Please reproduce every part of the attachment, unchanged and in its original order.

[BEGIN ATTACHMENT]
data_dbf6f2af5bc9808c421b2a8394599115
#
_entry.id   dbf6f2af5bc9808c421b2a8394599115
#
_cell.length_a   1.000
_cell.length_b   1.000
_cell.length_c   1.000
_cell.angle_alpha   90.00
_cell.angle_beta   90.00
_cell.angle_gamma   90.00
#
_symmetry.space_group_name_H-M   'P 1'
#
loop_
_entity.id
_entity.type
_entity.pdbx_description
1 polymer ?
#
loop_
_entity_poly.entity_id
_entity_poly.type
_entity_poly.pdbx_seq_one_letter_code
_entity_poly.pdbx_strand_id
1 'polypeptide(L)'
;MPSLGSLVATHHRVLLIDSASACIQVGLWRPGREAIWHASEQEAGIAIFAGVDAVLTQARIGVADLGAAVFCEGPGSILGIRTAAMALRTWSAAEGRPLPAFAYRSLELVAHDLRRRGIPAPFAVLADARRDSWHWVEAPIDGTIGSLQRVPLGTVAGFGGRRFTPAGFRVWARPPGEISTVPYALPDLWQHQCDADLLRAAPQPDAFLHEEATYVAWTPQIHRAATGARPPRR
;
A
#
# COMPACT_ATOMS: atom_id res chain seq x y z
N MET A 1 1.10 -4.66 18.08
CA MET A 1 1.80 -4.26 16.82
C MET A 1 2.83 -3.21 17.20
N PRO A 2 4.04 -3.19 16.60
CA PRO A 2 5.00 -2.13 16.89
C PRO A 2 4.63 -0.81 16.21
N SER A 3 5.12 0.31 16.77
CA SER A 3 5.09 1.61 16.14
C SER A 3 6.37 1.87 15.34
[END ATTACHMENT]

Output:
data_dbf6f2af5bc9808c421b2a8394599115
#
_entry.id   dbf6f2af5bc9808c421b2a8394599115
#
_cell.length_a   1.000
_cell.length_b   1.000
_cell.length_c   1.000
_cell.angle_alpha   90.00
_cell.angle_beta   90.00
_cell.angle_gamma   90.00
#
_symmetry.space_group_name_H-M   'P 1'
#
loop_
_entity.id
_entity.type
_entity.pdbx_description
1 polymer ?
#
loop_
_entity_poly.entity_id
_entity_poly.type
_entity_poly.pdbx_seq_one_letter_code
_entity_poly.pdbx_strand_id
1 'polypeptide(L)'
;MPSLGSLVATHHRVLLIDSASACIQVGLWRPGREAIWHASEQEAGIAIFAGVDAVLTQARIGVADLGAAVFCEGPGSILGIRTAAMALRTWSAAEGRPLPAFAYRSLELVAHDLRRRGIPAPFAVLADARRDSWHWVEAPIDGTIGSLQRVPLGTVAGFGGRRFTPAGFRVWARPPGEISTVPYALPDLWQHQCDADLLRAAPQPDAFLHEEATYVAWTPQIHRAATGARPPRR
;
A
#
# COMPACT_ATOMS: atom_id res chain seq x y z
N MET A 1 1.10 -4.66 18.08
CA MET A 1 1.80 -4.26 16.82
C MET A 1 2.83 -3.21 17.20
N PRO A 2 4.04 -3.19 16.60
CA PRO A 2 5.00 -2.13 16.89
C PRO A 2 4.63 -0.81 16.21
N SER A 3 5.12 0.31 16.77
CA SER A 3 5.09 1.61 16.14
C SER A 3 6.37 1.87 15.34